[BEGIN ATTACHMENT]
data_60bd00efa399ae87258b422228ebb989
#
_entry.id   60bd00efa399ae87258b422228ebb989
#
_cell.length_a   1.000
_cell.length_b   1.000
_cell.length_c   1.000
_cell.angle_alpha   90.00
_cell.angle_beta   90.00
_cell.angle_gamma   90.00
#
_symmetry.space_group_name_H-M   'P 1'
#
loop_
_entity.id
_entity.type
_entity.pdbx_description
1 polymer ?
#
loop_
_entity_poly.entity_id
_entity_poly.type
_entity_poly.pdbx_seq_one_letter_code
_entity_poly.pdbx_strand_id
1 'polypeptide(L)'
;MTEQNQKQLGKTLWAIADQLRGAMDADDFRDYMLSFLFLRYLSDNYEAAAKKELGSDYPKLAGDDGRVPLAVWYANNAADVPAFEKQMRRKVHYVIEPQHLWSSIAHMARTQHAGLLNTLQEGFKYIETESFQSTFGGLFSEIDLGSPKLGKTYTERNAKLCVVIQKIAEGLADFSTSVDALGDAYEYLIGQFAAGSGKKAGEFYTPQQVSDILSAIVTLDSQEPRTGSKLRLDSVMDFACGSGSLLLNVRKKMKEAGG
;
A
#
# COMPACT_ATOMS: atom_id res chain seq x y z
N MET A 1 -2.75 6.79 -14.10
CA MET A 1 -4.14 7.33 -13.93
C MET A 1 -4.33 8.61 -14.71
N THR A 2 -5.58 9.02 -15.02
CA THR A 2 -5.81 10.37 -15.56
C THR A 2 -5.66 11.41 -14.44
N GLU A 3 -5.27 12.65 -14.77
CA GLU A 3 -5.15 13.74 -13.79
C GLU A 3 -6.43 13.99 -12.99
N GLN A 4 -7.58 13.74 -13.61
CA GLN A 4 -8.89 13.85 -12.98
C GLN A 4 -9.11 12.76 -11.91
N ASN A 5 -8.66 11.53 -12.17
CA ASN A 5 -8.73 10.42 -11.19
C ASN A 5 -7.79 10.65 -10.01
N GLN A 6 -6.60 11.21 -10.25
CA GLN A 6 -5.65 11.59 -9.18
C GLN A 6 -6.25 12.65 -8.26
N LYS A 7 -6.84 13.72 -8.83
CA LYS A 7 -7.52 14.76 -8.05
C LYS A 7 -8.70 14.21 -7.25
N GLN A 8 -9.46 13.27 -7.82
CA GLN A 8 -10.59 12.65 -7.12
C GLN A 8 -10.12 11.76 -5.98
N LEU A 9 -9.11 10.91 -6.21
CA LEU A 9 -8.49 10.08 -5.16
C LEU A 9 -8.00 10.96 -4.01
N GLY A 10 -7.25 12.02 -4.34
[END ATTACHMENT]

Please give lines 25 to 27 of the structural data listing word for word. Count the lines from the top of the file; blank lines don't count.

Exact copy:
1 'polypeptide(L)'
;MTEQNQKQLGKTLWAIADQLRGAMDADDFRDYMLSFLFLRYLSDNYEAAAKKELGSDYPKLAGDDGRVPLAVWYANNAADVPAFEKQMRRKVHYVIEPQHLWSSIAHMARTQHAGLLNTLQEGFKYIETESFQSTFGGLFSEIDLGSPKLGKTYTERNAKLCVVIQKIAEGLADFSTSVDALGDAYEYLIGQFAAGSGKKAGEFYTPQQVSDILSAIVTLDSQEPRTGSKLRLDSVMDFACGSGSLLLNVRKKMKEAGG
;